Wargaming the Seven Years War with 40mm miniatures, done by: Johann-Peter Scheck and Anselm Scheck

Wednesday, July 20, 2011

Summer Battle at the Bünz river 1761/2011

French regiment La Couronne advancing in the foreground, assisted by the Mousquetaires du Roi, the Gens d´Armes Bourguignons, the infantery regiments Auvergne and Orléans.




























The long expected moment of the big family wargame arrived last sunday and we met in my sister´s house in Switzerland, near the river Bünz. It was a great highlight to see again all relatives and to roll out then the battlefield on the floor and place the armies.
This were the allies: France and Prussia vs. Russia and Sweden. Saxony was not involved in this battle.
The opponents were inequal in weapons and manpower:
The more infantry vs. the statical power of artillery.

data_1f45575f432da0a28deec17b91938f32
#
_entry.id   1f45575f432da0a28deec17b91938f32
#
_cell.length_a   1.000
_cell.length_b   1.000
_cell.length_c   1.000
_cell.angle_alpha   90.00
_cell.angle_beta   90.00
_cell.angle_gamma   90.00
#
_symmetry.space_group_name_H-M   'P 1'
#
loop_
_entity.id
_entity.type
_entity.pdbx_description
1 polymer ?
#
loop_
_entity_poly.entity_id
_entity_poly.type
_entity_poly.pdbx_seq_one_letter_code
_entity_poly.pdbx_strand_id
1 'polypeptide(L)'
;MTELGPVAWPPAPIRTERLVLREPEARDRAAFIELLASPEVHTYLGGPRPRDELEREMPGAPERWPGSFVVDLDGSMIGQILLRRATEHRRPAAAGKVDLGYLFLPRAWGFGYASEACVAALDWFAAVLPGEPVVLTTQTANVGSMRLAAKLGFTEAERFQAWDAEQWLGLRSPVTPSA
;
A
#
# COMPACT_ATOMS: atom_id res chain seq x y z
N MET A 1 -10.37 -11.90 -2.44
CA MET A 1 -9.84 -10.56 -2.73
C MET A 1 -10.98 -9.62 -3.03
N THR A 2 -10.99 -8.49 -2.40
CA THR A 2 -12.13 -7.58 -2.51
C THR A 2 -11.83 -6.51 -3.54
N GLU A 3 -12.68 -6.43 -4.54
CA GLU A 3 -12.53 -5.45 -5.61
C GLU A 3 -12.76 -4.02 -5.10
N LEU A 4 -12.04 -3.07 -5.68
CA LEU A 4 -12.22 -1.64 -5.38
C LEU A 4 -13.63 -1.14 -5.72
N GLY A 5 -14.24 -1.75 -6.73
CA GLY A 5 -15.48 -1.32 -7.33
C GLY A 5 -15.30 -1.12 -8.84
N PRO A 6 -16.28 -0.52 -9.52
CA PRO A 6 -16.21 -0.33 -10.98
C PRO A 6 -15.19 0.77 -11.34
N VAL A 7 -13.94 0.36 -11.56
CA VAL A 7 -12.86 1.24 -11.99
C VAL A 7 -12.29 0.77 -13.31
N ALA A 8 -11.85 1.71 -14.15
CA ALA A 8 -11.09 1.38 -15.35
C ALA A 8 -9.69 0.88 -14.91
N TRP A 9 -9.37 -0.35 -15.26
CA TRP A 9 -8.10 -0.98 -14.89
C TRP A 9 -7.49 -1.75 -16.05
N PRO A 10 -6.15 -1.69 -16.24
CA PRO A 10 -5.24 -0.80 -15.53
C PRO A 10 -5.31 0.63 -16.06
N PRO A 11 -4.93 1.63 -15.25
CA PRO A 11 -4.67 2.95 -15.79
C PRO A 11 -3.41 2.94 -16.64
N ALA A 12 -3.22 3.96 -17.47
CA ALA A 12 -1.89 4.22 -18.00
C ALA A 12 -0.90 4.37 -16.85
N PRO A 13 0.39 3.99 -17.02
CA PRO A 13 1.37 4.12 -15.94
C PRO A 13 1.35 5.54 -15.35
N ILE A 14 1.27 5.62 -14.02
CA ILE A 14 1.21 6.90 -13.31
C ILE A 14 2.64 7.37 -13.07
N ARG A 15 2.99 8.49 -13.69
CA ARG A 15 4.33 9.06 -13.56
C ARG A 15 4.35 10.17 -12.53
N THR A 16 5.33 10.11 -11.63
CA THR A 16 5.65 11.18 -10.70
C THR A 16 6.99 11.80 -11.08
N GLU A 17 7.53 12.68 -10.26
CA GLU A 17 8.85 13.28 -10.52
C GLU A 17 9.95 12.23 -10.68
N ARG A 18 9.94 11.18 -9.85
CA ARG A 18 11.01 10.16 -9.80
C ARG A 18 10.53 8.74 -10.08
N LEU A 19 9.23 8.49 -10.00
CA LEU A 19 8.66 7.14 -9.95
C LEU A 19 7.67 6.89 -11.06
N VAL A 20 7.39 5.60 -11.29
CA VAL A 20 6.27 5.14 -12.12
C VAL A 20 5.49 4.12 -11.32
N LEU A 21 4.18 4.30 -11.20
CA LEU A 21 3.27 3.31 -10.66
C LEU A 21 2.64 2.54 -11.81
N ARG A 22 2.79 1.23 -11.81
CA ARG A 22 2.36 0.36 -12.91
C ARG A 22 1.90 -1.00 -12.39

France and Prussia were the mobile part with more infantry but less artillery:
11 infantry reg., 7 cavalery reg, 5 16-pounders, 3 24-pd-mortars - totally 375 men

Russia and Sweden had a big artillery fraction, but less infantry:
9 infantery reg, 7 cavalery reg., 9 16-pounders and 7 24-pd-mortars - totally 330 men

Will the difference of 10% more manpower be equal to the big advantage of artillery fire?

I have to introduce our army disposition: we played with our old Prince August figures, in combination with NMZ figures, Sash+Saber and Matthias-Manske.
As you can see at the pics, its a great, mixed ensemble of figures! I could animate my younger brother Felix to start wargaming 3 weeks ago -  he leads now the small swedish corps of P.A.-figures.